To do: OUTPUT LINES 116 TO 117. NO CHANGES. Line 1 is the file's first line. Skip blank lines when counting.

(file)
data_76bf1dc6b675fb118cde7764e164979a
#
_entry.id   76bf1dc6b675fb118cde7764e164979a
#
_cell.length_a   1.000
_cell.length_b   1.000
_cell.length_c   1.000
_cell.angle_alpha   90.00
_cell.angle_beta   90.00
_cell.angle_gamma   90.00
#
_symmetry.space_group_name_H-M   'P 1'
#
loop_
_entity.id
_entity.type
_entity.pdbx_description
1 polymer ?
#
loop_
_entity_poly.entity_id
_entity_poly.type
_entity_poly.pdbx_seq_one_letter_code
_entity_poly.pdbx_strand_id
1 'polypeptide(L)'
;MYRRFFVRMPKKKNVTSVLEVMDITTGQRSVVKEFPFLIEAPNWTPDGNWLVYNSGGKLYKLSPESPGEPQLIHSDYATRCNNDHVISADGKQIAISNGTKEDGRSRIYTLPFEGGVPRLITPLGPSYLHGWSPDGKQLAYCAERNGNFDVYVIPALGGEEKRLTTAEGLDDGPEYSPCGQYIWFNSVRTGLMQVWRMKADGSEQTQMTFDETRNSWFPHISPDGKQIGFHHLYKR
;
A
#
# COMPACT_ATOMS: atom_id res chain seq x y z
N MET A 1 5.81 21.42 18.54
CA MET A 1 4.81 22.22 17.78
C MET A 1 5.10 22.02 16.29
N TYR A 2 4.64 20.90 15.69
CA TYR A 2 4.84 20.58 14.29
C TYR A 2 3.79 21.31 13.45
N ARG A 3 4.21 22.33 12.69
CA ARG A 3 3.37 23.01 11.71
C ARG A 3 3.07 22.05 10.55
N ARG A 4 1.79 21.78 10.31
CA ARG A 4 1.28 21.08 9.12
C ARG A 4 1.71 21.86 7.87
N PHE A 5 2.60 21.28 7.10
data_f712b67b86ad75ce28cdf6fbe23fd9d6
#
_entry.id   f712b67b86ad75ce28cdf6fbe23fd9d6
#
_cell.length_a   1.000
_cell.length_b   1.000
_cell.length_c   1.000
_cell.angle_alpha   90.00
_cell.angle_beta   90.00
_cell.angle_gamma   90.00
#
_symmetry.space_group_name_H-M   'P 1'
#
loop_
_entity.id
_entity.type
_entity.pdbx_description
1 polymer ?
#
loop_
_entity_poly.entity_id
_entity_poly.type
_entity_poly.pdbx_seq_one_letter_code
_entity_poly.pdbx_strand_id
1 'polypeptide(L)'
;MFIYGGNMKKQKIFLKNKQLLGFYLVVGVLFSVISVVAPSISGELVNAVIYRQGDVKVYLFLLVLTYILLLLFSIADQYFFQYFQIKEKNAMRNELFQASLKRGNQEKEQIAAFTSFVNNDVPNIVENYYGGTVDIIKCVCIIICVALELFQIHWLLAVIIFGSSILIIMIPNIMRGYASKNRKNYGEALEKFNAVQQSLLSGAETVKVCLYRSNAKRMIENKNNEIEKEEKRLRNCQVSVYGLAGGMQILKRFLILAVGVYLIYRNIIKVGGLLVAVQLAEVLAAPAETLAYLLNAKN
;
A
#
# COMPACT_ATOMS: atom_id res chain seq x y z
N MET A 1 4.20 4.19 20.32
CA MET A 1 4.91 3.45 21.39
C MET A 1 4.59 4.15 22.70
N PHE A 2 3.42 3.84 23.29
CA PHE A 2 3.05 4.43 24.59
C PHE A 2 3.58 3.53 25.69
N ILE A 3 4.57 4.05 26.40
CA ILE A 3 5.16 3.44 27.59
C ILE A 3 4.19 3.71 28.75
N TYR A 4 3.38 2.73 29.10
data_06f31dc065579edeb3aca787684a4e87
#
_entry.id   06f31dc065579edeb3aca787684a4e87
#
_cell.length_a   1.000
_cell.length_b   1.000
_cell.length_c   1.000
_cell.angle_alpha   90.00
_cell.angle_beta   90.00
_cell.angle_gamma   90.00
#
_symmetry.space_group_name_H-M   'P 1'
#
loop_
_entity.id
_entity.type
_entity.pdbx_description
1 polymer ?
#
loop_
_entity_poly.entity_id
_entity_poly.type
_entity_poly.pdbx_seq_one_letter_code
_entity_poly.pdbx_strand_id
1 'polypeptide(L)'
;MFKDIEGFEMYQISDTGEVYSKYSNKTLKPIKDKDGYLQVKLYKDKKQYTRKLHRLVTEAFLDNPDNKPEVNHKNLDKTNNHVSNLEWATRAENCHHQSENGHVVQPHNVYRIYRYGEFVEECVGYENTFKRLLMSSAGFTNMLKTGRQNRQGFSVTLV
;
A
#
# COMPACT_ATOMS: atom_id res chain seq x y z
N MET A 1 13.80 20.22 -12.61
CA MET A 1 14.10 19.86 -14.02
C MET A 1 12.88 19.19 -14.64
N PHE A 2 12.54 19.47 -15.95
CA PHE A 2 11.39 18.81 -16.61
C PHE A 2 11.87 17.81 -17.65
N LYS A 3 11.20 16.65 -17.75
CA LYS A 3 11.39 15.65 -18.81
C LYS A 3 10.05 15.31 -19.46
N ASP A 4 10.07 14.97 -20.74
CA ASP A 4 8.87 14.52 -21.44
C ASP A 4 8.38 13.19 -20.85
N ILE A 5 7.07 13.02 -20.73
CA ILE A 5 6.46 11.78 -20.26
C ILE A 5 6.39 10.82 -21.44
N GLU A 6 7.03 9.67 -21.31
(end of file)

C MET A 1 12.88 19.19 -14.64
N PHE A 2 12.54 19.47 -15.95